Hummus is one of those things that is subject to many interpretations - and many levels of quality. Made of chickpea (garbanzo) paste and tahini, it's usually flavored with olive oil and a dash of lemon-juice, though more interesting flavor combinations crop up with wonderful regularity. I've tried it all, from powdered gunk served on a canoe trip to home-made emulsions of deliciousness served up at family restaurants, and it's quickly become one of my favorites. I eat it for the vast majority of my lunches these days, as it provides a sharp kick of veggie protein with a creamy and rich consistency and after-taste. In short, it's one of the miracles of the culinary world and I suggest you try it, especially with some pita chips and a fresh cucumber salad. Yum.
But ah, you say - what brand? Which tastes like ass? Which is full of the promising and seductive taste of the Mysterious East?!?
The first brand I'm going to discuss is Sabra Roasted Red Pepper Hummus. (Photo courtesy of Amazon, since I already messily devoured the package in my fridge.)
My first impression is that it's got an addictive and slightly olive-oily after taste. The red-pepper flavoring is intense and very pleasurable if you're a roasted red pepper whore like me, with a nice scoop of apparently canned pepper in the middle of the container. There's soft red pepper flakes mixed within the hummus itself, which provides a nice, if occasionally chewy texture counterpoint to the creaminess of the hummus itself.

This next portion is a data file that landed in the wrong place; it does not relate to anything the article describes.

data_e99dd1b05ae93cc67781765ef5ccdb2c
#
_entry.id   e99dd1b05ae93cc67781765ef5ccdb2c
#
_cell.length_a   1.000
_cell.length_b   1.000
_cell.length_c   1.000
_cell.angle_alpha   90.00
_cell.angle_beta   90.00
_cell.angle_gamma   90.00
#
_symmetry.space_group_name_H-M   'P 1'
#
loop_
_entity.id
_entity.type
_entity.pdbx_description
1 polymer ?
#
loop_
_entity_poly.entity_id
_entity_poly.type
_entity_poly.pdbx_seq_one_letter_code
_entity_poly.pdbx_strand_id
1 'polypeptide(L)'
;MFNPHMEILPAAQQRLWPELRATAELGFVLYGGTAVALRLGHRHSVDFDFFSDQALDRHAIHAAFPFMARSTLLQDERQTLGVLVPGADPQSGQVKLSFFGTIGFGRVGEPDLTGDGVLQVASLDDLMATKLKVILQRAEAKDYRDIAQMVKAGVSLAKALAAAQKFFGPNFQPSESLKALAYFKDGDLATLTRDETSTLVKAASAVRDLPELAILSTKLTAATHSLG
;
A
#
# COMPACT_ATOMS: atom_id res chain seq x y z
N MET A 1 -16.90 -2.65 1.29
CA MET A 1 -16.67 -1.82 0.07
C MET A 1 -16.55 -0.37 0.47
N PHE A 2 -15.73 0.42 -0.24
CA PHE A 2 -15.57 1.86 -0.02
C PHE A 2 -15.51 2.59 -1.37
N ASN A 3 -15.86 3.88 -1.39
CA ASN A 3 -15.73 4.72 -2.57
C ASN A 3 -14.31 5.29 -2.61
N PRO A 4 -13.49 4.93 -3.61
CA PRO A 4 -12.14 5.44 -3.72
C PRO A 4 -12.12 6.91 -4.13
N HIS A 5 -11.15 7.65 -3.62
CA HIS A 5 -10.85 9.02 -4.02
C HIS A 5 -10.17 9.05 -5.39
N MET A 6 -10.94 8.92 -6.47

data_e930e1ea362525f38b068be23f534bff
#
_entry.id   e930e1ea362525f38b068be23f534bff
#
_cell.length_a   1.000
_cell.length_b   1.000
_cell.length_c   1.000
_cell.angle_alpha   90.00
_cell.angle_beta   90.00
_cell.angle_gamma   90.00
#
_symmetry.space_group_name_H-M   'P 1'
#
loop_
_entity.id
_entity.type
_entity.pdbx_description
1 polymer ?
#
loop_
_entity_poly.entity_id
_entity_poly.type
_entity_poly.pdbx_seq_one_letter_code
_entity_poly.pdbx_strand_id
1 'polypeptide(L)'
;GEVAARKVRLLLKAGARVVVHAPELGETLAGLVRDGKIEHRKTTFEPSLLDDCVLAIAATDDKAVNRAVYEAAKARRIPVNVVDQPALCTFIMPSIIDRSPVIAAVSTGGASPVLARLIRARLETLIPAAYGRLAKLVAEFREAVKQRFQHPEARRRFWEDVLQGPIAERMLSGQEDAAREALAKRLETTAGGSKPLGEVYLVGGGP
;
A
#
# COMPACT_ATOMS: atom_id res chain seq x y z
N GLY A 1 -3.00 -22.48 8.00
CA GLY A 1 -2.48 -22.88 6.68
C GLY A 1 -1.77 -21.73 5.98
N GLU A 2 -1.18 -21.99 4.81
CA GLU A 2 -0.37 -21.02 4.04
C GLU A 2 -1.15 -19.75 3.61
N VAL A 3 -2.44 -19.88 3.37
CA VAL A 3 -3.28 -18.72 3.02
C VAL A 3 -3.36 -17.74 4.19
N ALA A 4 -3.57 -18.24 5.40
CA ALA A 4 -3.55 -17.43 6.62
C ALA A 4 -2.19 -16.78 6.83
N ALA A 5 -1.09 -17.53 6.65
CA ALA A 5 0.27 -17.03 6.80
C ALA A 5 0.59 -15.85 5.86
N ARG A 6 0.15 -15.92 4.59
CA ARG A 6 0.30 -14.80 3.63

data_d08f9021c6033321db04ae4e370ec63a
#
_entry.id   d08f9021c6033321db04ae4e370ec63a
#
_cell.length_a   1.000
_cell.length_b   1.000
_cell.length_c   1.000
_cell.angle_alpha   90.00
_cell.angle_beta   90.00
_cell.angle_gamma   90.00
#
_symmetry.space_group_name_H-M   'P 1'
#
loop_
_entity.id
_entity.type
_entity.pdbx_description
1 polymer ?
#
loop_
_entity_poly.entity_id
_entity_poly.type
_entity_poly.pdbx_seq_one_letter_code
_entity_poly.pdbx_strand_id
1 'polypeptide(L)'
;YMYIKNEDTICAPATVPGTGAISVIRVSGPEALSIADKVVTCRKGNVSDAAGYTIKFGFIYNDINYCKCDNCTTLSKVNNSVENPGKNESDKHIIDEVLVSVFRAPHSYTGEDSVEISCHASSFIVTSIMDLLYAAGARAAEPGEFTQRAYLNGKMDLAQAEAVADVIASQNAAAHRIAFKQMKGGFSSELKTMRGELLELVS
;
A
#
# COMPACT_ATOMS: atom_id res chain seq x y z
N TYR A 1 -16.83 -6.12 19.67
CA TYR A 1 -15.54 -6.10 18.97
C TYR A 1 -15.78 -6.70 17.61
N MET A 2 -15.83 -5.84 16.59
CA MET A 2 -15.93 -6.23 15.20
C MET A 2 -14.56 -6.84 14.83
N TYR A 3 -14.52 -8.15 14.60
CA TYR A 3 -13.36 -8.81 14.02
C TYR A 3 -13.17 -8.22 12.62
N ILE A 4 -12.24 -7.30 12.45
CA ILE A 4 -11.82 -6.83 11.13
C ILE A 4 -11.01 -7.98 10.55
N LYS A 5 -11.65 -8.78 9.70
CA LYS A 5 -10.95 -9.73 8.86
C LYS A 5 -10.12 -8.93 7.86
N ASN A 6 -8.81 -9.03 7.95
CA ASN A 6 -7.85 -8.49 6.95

However, it sure as hell isn't all natural. The ingredients list features such exciting taste treats as soy bean oil, corn starch and sodium benzoate, which although regular features in most foods sold today, aren't ingredients that are going to make the crunchy-granola crowd swoon with delight. Nutritionally, it ain't gonna kill ya, as is the case with all hummuses - a 1oz serving features 70 calories and five grams of fat.
This be a good hummus, especially with the interesting and well-conceived addition of red pepper, although the flakes could be incorporated in a slightly more graceful and less chewy manner. The only other downside to this product is it's cost - 5 bucks for a 10 oz container. The question to ask yourself, then, is this: how much do you really enjoy pulverized chickpeas?
Reviews of Mazra and Tribe hummus coming soon.